December 1

People have a need to feel their
pain.  Very often pain is the beginning
of a great deal of awareness.  As an
energy center it awakens consciousness.

Arnold Mindell


Today's Meditation:

Have you ever learned that you have a particular muscle only because you've strained it and now it hurts?  I've often heard people talk about muscles they never knew they had, after a hard day's work has left them sore.  Our pain can be very beneficial to us if we pay attention to it, for it can let us know things that we still have to take care of, things that aren't as strong as they could be.

For most people, though, pain is simply a signal to take painkillers.  No learning takes place, no paying of attention, no questioning as to the true cause of the pain.  There's nothing saying that we should sit there in agony just to try to "experience" our pain, but the truth is that there is a lot to learn from it.  Sometimes it's not a deep lesson--I swung the racket in an awkward way, and I pulled a muscle.  But often the pain comes from a deeper source, and it can be worth our while to explore it--and the only way to explore it is to experience it. 

This goes for emotional pain as well as physical pain.  I spent years feeling horrible amounts of pain from relationships, until I took the time to actually explore the pain and learn from it--I found out some very important things about how my own mind was causing that pain because it associated what was happening to me in relationships to what had happened to me as a child.  When I became aware of that dynamic, I learned ways to break that pattern of association, and the relationships stopped affecting me in the same ways.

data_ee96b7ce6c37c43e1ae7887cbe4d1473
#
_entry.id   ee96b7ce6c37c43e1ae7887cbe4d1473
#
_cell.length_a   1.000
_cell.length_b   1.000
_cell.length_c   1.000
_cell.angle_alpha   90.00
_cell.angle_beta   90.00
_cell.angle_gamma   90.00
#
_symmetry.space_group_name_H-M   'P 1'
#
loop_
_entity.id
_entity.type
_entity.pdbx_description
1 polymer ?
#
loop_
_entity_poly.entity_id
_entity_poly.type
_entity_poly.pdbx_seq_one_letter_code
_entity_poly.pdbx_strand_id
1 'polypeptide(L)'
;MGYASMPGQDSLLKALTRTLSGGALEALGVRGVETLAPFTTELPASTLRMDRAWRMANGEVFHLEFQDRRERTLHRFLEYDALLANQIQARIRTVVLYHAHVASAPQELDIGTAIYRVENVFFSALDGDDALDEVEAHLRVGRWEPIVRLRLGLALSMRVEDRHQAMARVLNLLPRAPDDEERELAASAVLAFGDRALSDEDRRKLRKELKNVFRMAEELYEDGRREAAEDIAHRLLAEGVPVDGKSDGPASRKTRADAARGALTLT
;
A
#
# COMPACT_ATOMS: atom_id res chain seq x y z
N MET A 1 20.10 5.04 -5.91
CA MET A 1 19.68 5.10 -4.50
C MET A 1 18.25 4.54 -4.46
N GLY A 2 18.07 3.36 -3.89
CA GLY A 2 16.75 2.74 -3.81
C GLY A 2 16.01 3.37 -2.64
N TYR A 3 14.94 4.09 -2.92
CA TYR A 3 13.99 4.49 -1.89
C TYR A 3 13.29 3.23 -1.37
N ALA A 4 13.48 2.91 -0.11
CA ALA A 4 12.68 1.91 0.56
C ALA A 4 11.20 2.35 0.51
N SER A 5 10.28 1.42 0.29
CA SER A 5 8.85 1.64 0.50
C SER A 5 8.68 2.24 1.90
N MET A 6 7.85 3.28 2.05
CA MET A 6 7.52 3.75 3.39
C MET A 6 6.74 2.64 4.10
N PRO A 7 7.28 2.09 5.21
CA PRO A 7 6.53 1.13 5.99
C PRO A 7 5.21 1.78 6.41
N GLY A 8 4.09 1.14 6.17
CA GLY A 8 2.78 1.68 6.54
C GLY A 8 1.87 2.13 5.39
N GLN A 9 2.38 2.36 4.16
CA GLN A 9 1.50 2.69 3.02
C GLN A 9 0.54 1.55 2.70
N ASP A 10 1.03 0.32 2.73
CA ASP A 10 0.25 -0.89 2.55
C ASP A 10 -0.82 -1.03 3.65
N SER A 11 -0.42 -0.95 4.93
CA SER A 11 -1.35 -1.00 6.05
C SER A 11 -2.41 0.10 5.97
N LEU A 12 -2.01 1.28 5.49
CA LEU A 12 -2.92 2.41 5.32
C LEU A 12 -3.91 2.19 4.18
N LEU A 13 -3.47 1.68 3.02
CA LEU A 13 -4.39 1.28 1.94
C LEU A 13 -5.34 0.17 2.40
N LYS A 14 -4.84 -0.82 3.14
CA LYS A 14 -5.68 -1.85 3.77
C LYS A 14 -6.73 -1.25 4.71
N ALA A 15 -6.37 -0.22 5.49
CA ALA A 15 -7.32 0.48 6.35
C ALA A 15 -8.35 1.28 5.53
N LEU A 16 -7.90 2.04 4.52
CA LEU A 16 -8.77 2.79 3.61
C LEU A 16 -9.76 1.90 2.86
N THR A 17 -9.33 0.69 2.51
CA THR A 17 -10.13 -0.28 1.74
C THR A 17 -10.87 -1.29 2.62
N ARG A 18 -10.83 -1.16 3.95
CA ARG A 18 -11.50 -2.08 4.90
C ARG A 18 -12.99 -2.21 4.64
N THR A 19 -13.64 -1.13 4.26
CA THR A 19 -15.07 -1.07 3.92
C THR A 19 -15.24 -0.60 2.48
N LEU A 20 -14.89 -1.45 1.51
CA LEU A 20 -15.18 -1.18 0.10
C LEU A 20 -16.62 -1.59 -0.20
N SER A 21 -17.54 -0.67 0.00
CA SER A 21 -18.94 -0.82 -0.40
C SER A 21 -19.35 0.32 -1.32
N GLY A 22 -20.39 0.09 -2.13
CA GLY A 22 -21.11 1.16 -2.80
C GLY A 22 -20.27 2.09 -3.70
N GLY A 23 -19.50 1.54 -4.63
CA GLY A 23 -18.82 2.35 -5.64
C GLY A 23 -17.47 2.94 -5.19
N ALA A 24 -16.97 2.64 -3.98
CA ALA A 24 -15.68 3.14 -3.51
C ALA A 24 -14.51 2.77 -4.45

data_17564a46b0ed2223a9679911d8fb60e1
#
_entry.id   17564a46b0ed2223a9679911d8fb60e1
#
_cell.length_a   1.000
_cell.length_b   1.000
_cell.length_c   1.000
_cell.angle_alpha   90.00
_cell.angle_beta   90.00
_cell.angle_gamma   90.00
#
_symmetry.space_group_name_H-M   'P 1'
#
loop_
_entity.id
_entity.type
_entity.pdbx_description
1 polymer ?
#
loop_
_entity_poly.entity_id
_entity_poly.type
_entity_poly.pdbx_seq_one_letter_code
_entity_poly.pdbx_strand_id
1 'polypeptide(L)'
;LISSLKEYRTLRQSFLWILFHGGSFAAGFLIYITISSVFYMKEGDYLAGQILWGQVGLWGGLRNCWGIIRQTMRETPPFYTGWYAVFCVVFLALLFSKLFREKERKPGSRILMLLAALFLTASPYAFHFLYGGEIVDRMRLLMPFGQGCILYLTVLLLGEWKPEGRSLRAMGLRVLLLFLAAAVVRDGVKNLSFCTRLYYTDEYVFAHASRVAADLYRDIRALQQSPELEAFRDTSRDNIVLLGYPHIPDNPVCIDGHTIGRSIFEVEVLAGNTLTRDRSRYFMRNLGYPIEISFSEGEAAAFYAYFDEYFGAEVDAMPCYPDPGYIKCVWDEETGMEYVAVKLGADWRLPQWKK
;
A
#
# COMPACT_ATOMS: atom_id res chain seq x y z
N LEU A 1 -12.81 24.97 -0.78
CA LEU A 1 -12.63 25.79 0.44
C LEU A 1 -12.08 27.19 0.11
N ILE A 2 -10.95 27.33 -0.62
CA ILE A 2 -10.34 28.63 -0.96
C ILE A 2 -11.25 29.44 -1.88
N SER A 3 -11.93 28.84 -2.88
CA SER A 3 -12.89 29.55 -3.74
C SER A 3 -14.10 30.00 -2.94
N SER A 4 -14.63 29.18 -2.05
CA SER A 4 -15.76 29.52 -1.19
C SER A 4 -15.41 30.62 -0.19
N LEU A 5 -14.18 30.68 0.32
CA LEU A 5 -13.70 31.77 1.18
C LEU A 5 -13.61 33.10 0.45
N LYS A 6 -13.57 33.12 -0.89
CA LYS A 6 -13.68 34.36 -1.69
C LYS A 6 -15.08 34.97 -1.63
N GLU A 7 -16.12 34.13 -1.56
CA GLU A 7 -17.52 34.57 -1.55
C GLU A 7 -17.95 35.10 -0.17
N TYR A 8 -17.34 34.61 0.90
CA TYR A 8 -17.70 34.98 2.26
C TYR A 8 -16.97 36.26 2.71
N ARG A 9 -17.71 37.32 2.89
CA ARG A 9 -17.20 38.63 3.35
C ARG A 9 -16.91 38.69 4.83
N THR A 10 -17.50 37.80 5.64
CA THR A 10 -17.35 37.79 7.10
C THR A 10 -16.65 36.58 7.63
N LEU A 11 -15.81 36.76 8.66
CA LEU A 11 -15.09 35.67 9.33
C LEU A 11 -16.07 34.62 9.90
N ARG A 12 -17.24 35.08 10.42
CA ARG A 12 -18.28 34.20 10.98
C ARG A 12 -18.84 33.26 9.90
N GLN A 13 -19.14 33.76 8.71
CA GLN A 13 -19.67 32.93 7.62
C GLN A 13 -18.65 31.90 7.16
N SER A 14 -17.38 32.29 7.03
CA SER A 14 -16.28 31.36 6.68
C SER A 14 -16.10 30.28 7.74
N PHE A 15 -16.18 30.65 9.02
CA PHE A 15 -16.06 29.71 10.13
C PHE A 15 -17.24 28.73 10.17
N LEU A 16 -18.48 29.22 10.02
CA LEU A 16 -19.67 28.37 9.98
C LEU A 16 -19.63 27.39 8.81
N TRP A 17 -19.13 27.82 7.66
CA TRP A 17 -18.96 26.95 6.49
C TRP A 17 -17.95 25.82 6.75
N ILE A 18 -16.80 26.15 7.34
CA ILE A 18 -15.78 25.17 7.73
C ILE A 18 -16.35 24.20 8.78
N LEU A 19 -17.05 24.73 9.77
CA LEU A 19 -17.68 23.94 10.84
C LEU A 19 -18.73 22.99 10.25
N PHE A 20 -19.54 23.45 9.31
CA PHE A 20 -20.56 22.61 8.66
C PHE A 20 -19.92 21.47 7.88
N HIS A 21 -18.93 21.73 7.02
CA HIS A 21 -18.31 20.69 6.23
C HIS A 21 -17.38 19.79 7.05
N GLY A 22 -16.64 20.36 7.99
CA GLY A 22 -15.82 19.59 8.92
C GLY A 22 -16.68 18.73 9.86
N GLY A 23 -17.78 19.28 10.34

Pain can be unpleasant, but it rarely is unbearable.  For the unbearable kind, fix it quickly, in the best way you can.  But for the other kinds, take a few moments before you fix it to find out what it may be trying to tell you--for there surely is a message for you, possibly from you yourself, there in what we call pain.  And if we can learn that message, then perhaps what we call pain may cease to feel like pain after all.

Questions to consider:

Why do we seem to want to banish pain as soon as we feel its first touch?  What parts of pain are we afraid of?

How might we learn to pay attention to our pain? 

What kinds of lessons have you learned from pain in the past?  Have they been valuable lessons? 

For further thought:

Our culture teaches us how to numb and distract ourselves but not how to listen to our pain and learn from our difficulties.  Think what we learn about pain from television.  We learn that pain is to be avoided at all costs and that there are a variety of pain relievers for every conceivable pain.  I would like to see a commercial that says, "Your pain is a great teacher.  Learn from it and be healed."

Bernie Siegel


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